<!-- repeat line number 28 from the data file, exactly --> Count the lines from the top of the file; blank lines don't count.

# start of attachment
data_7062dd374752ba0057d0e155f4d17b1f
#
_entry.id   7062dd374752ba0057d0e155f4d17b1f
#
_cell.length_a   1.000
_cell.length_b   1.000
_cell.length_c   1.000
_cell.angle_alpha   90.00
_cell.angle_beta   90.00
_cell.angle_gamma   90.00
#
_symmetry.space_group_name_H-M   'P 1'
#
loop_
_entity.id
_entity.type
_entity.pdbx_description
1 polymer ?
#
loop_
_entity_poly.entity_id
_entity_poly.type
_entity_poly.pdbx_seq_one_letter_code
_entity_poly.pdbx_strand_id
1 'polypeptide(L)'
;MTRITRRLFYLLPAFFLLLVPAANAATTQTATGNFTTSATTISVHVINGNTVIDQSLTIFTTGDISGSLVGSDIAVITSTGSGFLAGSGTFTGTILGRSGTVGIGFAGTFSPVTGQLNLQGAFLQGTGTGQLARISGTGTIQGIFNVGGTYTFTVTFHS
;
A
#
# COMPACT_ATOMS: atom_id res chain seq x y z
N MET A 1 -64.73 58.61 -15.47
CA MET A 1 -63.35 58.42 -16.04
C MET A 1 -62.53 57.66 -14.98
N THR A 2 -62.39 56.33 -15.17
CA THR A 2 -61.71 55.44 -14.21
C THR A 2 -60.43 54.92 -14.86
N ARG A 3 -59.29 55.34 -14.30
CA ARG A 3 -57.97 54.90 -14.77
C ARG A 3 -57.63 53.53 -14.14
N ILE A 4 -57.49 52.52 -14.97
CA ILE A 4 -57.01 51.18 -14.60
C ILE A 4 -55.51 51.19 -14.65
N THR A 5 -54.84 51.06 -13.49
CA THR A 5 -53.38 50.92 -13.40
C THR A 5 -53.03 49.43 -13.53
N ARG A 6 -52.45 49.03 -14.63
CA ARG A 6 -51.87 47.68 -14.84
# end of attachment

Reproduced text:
A